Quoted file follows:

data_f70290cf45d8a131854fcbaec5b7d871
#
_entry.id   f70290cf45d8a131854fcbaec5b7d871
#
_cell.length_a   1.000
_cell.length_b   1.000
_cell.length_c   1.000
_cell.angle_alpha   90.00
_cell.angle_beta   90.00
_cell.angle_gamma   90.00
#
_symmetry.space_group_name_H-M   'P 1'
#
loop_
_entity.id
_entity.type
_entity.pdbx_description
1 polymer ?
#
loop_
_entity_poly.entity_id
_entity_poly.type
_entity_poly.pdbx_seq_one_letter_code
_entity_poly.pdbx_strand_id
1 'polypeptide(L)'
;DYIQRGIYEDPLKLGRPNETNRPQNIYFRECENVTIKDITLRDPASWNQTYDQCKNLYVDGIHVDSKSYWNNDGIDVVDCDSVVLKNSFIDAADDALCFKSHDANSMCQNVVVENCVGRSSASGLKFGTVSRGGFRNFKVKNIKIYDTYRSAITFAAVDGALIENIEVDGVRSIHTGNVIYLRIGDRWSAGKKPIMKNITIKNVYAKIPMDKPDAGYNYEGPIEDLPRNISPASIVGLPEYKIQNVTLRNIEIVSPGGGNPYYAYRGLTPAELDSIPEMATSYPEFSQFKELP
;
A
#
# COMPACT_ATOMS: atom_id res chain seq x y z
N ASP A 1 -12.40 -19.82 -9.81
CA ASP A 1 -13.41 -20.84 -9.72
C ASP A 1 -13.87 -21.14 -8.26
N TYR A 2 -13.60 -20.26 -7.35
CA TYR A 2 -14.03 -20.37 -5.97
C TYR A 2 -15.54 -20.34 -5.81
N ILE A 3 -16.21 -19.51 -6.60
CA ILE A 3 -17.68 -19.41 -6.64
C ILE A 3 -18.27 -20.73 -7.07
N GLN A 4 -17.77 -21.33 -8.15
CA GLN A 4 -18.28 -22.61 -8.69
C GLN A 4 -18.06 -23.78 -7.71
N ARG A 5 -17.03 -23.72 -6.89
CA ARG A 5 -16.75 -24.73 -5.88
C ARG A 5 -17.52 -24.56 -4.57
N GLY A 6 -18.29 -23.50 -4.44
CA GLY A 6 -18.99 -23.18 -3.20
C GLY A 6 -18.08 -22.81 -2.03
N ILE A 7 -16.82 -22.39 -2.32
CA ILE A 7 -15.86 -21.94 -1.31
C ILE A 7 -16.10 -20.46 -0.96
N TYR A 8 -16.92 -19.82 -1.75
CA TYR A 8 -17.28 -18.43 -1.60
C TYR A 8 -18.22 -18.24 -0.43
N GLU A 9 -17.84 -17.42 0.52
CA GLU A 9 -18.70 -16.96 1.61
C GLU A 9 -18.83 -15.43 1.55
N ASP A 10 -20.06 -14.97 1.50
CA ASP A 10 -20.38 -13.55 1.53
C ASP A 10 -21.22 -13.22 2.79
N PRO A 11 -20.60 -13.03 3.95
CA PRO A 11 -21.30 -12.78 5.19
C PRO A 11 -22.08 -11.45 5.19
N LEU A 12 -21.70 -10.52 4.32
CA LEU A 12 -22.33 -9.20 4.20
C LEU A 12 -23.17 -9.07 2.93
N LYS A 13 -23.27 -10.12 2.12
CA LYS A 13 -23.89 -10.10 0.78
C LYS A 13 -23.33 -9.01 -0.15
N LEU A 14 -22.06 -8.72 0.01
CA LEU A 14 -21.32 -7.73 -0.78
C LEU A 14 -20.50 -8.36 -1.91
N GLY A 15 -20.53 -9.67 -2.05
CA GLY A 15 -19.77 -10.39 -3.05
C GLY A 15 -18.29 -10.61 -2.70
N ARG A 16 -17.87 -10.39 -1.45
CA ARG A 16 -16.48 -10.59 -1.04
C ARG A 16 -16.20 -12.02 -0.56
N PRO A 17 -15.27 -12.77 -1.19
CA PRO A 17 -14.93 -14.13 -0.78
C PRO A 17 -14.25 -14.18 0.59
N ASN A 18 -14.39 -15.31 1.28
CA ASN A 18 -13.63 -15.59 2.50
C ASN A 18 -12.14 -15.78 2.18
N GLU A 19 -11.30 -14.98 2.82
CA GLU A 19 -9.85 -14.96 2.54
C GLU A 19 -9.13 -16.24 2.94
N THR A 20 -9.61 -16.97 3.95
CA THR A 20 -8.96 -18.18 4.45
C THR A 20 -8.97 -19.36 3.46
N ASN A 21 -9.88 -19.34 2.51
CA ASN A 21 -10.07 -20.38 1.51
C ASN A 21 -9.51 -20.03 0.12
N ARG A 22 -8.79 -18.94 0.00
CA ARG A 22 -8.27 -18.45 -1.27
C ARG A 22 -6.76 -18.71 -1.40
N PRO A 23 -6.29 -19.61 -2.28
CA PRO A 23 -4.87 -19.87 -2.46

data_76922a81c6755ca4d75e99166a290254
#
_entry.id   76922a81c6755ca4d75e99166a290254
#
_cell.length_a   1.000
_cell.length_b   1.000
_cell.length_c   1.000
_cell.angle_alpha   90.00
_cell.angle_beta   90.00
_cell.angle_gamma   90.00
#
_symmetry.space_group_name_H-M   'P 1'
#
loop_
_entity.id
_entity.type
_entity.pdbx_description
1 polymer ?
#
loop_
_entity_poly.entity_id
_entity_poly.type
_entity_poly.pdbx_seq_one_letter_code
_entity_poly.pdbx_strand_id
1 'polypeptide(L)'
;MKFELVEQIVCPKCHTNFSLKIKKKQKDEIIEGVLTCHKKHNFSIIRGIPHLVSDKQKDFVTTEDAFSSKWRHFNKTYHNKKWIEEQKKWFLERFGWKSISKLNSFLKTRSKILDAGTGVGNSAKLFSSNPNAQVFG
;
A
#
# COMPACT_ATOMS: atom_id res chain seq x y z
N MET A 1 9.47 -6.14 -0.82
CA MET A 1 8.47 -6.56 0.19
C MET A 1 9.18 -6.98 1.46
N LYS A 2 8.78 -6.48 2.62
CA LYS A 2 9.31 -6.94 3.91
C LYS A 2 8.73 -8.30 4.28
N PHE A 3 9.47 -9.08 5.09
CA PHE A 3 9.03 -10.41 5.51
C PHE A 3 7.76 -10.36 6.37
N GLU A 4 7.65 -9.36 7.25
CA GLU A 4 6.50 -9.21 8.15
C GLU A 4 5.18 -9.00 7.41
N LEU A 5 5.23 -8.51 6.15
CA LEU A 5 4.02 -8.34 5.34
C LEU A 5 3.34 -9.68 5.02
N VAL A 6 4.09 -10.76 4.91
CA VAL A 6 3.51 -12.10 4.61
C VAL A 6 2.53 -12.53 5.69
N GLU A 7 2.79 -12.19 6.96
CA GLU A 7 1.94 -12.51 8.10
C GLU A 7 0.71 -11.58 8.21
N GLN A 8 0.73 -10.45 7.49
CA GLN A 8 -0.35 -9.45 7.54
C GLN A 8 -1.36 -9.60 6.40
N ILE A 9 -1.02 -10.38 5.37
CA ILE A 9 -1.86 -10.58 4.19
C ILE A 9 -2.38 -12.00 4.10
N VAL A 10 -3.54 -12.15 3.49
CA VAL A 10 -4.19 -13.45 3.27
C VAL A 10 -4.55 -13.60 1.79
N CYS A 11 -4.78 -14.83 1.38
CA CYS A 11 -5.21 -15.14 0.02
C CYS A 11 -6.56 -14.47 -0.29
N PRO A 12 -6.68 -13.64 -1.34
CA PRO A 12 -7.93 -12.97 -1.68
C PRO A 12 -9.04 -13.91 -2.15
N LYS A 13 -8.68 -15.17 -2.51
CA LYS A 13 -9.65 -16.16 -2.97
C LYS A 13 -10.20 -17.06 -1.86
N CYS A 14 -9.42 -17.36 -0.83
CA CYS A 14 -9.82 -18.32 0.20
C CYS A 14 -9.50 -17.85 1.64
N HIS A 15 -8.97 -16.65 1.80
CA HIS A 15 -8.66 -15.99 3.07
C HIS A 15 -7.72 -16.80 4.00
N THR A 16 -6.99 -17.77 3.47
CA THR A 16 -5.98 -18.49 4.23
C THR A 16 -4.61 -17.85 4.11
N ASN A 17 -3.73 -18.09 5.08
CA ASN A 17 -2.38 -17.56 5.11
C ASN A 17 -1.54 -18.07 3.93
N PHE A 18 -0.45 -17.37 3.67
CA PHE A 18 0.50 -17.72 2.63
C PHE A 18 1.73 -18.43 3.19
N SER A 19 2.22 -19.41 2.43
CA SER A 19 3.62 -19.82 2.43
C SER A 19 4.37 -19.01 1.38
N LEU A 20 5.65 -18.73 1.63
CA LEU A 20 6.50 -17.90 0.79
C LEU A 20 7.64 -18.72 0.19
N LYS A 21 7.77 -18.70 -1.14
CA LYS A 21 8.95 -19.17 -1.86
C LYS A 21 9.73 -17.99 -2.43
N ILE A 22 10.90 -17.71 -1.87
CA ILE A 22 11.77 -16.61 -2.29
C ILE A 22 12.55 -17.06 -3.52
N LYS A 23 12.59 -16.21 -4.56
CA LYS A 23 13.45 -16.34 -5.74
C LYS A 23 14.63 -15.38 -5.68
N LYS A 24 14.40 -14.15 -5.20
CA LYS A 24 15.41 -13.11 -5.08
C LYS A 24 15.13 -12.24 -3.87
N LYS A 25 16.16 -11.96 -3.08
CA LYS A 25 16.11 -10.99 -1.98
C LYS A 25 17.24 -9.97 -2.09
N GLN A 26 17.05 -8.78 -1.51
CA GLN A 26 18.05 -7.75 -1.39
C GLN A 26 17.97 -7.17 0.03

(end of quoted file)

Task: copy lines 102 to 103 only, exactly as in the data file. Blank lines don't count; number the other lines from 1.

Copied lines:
#
_cell.length_a   1.000